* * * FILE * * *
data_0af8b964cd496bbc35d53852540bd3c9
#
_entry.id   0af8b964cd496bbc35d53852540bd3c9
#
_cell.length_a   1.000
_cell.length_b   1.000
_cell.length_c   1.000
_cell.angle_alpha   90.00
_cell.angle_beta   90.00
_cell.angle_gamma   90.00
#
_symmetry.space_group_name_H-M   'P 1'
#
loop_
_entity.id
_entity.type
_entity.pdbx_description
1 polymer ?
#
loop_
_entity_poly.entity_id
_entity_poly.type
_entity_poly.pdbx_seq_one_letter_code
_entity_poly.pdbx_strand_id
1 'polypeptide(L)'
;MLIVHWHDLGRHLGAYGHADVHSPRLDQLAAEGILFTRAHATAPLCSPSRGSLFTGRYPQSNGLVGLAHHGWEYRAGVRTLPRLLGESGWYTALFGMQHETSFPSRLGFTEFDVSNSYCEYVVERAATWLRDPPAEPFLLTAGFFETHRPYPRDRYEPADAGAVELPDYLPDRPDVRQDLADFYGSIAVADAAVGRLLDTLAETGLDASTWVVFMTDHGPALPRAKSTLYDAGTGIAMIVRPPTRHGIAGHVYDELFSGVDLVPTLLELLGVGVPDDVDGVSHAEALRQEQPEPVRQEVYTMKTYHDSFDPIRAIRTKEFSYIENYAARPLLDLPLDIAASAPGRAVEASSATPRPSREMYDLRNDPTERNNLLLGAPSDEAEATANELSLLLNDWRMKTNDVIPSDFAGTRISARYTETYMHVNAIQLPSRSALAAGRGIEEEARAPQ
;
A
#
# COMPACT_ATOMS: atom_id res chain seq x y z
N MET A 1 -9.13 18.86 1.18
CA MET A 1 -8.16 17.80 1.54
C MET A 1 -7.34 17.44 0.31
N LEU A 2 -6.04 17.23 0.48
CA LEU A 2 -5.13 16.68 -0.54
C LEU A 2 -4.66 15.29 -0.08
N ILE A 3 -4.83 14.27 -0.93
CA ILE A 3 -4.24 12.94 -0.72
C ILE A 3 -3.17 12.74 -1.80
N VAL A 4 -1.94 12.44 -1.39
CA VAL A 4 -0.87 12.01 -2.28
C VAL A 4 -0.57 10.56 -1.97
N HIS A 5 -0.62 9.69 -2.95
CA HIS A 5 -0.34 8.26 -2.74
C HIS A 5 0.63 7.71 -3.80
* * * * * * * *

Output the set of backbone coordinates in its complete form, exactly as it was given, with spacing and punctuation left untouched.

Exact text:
data_0af8b964cd496bbc35d53852540bd3c9
#
_entry.id   0af8b964cd496bbc35d53852540bd3c9
#
_cell.length_a   1.000
_cell.length_b   1.000
_cell.length_c   1.000
_cell.angle_alpha   90.00
_cell.angle_beta   90.00
_cell.angle_gamma   90.00
#
_symmetry.space_group_name_H-M   'P 1'
#
loop_
_entity.id
_entity.type
_entity.pdbx_description
1 polymer ?
#
loop_
_entity_poly.entity_id
_entity_poly.type
_entity_poly.pdbx_seq_one_letter_code
_entity_poly.pdbx_strand_id
1 'polypeptide(L)'
;MLIVHWHDLGRHLGAYGHADVHSPRLDQLAAEGILFTRAHATAPLCSPSRGSLFTGRYPQSNGLVGLAHHGWEYRAGVRTLPRLLGESGWYTALFGMQHETSFPSRLGFTEFDVSNSYCEYVVERAATWLRDPPAEPFLLTAGFFETHRPYPRDRYEPADAGAVELPDYLPDRPDVRQDLADFYGSIAVADAAVGRLLDTLAETGLDASTWVVFMTDHGPALPRAKSTLYDAGTGIAMIVRPPTRHGIAGHVYDELFSGVDLVPTLLELLGVGVPDDVDGVSHAEALRQEQPEPVRQEVYTMKTYHDSFDPIRAIRTKEFSYIENYAARPLLDLPLDIAASAPGRAVEASSATPRPSREMYDLRNDPTERNNLLLGAPSDEAEATANELSLLLNDWRMKTNDVIPSDFAGTRISARYTETYMHVNAIQLPSRSALAAGRGIEEEARAPQ
;
A
#
# COMPACT_ATOMS: atom_id res chain seq x y z
N MET A 1 -9.13 18.86 1.18
CA MET A 1 -8.16 17.80 1.54
C MET A 1 -7.34 17.44 0.31
N LEU A 2 -6.04 17.23 0.48
CA LEU A 2 -5.13 16.68 -0.54
C LEU A 2 -4.66 15.29 -0.08
N ILE A 3 -4.83 14.27 -0.93
CA ILE A 3 -4.24 12.94 -0.72
C ILE A 3 -3.17 12.74 -1.80
N VAL A 4 -1.94 12.44 -1.39
CA VAL A 4 -0.87 12.01 -2.28
C VAL A 4 -0.57 10.56 -1.97
N HIS A 5 -0.62 9.69 -2.95
CA HIS A 5 -0.34 8.26 -2.74
C HIS A 5 0.63 7.71 -3.80